You’d think that, at 41 years old, I’d have that whole self-acceptance/body love thing figured out.
Au contraire, mon frère.
I am, however, getting closer. Or at least I’m making wide circles around it, trying to home in on that most elusive of states.
Case in point: This morning, I caught myself in the mirror and thought I looked cute. I was wearing sunglasses and … well, I liked the way I looked.
It occurred to me then that It’s a short step from liking my reflection in that one instance to true self-acceptance … to loving myself just the way I am. After all, I’m not hideously overweight anymore. I don’t hate every photograph of myself. Sometimes I even think I look pretty good.
To hear many experts talk, accepting — and loving — who I am now is the key to changing for good. If I stop beating myself up (and then stuffing my face even more) when I don’t eat according to plan, the weight will come off without stressing so much over food choices.
Am I ready to take that leap? I wish I could say Tuesday’s realization was the breakthrough I’ve been waiting for all my life …
But I went to work and ate two sugar cookies (a few hours apart), then spent most of the evening fantasizing about crap from the vending machine. I also stopped at Safeway on the way home because I was craving something gooey and cheesy (lasagna).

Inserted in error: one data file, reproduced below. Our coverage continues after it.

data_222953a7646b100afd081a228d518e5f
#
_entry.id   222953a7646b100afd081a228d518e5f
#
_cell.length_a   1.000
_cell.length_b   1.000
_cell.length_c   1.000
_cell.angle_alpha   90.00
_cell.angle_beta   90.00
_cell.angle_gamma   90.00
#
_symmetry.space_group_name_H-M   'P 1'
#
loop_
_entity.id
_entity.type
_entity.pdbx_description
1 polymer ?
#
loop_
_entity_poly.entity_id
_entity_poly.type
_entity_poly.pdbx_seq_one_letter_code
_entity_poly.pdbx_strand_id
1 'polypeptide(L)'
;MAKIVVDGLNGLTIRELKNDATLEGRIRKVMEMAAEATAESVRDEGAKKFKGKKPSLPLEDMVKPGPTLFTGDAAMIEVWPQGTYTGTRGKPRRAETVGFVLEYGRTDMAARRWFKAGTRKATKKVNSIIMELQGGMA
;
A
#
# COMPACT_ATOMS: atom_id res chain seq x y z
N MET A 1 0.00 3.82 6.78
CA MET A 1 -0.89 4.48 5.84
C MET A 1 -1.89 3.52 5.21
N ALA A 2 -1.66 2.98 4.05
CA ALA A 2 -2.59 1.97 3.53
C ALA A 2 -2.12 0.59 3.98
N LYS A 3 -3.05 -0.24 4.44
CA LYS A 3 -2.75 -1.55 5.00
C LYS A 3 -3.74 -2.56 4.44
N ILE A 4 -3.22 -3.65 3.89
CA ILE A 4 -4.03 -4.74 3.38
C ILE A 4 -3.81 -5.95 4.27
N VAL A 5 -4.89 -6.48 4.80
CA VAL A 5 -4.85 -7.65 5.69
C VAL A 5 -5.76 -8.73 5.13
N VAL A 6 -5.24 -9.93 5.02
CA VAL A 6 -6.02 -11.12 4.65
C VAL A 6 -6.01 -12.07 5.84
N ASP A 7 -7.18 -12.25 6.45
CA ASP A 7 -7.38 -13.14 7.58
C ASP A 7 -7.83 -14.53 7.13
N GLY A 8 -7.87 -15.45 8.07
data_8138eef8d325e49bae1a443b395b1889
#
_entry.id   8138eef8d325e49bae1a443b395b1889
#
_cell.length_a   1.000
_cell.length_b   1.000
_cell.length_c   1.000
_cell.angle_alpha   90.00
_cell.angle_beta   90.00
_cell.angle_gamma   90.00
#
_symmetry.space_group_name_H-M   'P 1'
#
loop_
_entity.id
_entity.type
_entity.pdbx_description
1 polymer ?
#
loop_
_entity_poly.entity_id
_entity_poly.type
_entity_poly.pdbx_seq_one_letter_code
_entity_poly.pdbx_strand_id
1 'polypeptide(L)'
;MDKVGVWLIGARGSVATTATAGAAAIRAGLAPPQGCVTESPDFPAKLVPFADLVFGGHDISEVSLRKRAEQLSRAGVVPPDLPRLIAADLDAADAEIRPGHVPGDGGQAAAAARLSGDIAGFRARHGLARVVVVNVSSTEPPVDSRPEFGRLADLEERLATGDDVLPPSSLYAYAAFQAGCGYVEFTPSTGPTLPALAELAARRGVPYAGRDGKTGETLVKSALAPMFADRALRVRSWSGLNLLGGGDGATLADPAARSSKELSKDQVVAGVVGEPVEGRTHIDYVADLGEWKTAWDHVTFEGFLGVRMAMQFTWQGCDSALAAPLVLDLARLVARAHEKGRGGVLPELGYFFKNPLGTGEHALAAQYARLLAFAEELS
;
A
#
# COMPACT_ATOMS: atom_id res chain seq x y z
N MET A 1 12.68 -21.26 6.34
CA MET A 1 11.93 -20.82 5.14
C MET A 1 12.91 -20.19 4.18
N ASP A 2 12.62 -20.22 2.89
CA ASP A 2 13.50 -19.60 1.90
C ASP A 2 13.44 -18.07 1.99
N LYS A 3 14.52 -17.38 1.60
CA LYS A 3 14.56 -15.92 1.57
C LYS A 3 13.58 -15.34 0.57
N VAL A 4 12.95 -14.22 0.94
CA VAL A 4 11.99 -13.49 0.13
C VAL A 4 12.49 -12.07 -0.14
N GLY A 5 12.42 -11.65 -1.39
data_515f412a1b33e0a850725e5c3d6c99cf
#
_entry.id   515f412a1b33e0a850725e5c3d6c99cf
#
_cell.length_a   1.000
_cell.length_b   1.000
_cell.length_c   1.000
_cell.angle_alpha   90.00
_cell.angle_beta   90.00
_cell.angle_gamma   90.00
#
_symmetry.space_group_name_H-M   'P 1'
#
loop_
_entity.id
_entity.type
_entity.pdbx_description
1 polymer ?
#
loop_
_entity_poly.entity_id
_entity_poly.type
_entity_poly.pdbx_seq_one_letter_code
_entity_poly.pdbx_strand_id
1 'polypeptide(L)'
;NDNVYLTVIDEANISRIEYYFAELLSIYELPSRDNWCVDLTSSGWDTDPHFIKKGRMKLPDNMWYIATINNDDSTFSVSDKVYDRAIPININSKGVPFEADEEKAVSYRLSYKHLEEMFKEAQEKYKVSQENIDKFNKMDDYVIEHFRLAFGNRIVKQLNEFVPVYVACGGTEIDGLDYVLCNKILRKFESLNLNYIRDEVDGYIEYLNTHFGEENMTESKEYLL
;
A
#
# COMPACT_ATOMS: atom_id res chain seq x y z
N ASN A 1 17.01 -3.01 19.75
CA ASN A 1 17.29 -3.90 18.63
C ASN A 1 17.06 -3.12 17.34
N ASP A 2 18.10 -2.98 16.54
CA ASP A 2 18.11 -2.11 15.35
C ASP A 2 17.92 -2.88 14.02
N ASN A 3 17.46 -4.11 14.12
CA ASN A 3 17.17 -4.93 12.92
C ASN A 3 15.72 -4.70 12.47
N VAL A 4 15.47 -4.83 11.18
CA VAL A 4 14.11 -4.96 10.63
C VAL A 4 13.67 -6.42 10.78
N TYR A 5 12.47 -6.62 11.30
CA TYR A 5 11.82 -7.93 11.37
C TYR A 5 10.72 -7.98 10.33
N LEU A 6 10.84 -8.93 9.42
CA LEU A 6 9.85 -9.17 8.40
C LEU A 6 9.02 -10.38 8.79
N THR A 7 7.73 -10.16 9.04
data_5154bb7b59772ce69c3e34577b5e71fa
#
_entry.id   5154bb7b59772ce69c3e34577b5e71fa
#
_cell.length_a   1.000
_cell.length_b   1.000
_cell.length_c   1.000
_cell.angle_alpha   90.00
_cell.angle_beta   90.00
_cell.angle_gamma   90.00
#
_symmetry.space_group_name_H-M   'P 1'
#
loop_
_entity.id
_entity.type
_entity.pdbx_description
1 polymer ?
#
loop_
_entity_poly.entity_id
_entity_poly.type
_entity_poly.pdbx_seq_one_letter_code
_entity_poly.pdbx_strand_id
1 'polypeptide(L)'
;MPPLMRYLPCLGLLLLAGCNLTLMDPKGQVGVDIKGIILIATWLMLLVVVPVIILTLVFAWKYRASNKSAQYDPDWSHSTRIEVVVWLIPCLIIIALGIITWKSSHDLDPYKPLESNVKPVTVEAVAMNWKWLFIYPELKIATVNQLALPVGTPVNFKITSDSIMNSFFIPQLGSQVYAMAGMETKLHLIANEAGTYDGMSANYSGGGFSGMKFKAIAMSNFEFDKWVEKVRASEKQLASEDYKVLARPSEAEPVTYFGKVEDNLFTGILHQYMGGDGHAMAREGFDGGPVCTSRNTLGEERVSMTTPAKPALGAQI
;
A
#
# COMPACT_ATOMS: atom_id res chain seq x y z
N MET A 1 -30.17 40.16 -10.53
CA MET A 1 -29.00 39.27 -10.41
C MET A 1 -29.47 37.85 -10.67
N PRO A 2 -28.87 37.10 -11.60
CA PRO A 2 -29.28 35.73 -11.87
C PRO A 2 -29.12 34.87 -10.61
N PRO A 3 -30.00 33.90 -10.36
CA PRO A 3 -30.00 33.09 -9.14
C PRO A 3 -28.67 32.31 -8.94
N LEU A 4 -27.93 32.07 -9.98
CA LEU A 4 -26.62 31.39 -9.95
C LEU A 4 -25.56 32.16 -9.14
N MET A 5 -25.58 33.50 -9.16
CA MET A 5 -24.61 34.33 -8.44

It was totally one of those cases of “I already blew it so I might as well keep eating” — the kind of fatalistic thinking that would (hopefully) fall by the wayside if I stopped stressing about my eats.
How quickly I forgot “If you can’t turn it off, don’t turn it on.”
If I were to leap into self-acceptance this fall, here are some of the ways I’d take care of myself:
— Moving my body more, not because exercise will help me lose weight but because I love doing it. Participating in Tina’s Best Body Bootcamp is a good start (and the prizes are a strong motivator). But I want to rejoin the gym and start taking classes again.
— Viewing food as fuel, not the myriad other purposes food serves.
— Eating foods that make me feel good … and don’t provoke me to binge. For me, that means skipping bread/sugar/carbs. One bite and I go off the deep end.
— Sticking to foods that fill me up and don’t leave me searching for more: the meat, veggies and good fats that are a staple of paleo-land.
— Trying not to stress when I do make a less than optimal food choice. Mel at The Clothes Make the Girl recently did a review of Weeknight Paleo, a cookbook I find intriguing. Mel writes:
Amber shares that she strives for 95% compliance with her paleo habits and spends lots of time in the 85% area. That’s real life and real success, and I like it!
Me, too. I think part of my problem with my diet lately has been expecting perfection — and going totally off the rails when I inevitably fail to achieve it. I’m going to start tracking with my Paleo Viz app every day, aiming for a score of 70 or higher to start.